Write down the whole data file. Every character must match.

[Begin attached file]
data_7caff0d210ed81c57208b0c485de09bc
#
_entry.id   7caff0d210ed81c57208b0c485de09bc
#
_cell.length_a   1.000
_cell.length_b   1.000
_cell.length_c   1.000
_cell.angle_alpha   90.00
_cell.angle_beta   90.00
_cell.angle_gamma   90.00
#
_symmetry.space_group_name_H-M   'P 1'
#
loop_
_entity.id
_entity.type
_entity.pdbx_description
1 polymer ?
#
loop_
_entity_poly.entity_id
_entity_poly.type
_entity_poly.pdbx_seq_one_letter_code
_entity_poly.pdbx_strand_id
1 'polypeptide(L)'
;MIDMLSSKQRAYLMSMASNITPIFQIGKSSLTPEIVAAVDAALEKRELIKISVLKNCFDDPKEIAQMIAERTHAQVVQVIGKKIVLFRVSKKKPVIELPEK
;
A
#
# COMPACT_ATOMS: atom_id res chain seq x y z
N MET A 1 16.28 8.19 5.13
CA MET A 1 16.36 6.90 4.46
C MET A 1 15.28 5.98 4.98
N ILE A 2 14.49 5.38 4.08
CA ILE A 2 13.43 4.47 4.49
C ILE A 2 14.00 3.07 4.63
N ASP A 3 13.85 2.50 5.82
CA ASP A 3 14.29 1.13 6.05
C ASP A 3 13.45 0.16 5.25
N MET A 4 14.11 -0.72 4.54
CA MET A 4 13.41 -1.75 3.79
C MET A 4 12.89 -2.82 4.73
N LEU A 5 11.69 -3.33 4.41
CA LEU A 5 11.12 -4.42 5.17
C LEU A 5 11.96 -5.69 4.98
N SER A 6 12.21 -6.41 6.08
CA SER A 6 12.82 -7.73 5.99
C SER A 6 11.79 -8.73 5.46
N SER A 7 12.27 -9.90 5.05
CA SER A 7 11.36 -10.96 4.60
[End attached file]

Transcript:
data_7caff0d210ed81c57208b0c485de09bc
#
_entry.id   7caff0d210ed81c57208b0c485de09bc
#
_cell.length_a   1.000
_cell.length_b   1.000
_cell.length_c   1.000
_cell.angle_alpha   90.00
_cell.angle_beta   90.00
_cell.angle_gamma   90.00
#
_symmetry.space_group_name_H-M   'P 1'
#
loop_
_entity.id
_entity.type
_entity.pdbx_description
1 polymer ?
#
loop_
_entity_poly.entity_id
_entity_poly.type
_entity_poly.pdbx_seq_one_letter_code
_entity_poly.pdbx_strand_id
1 'polypeptide(L)'
;MIDMLSSKQRAYLMSMASNITPIFQIGKSSLTPEIVAAVDAALEKRELIKISVLKNCFDDPKEIAQMIAERTHAQVVQVIGKKIVLFRVSKKKPVIELPEK
;
A
#
# COMPACT_ATOMS: atom_id res chain seq x y z
N MET A 1 16.28 8.19 5.13
CA MET A 1 16.36 6.90 4.46
C MET A 1 15.28 5.98 4.98
N ILE A 2 14.49 5.38 4.08
CA ILE A 2 13.43 4.47 4.49
C ILE A 2 14.00 3.07 4.63
N ASP A 3 13.85 2.50 5.82
CA ASP A 3 14.29 1.13 6.05
C ASP A 3 13.45 0.16 5.25
N MET A 4 14.11 -0.72 4.54
CA MET A 4 13.41 -1.75 3.79
C MET A 4 12.89 -2.82 4.73
N LEU A 5 11.69 -3.33 4.41
CA LEU A 5 11.12 -4.42 5.17
C LEU A 5 11.96 -5.69 4.98
N SER A 6 12.21 -6.41 6.08
CA SER A 6 12.82 -7.73 5.99
C SER A 6 11.79 -8.73 5.46
N SER A 7 12.27 -9.90 5.05
CA SER A 7 11.36 -10.96 4.60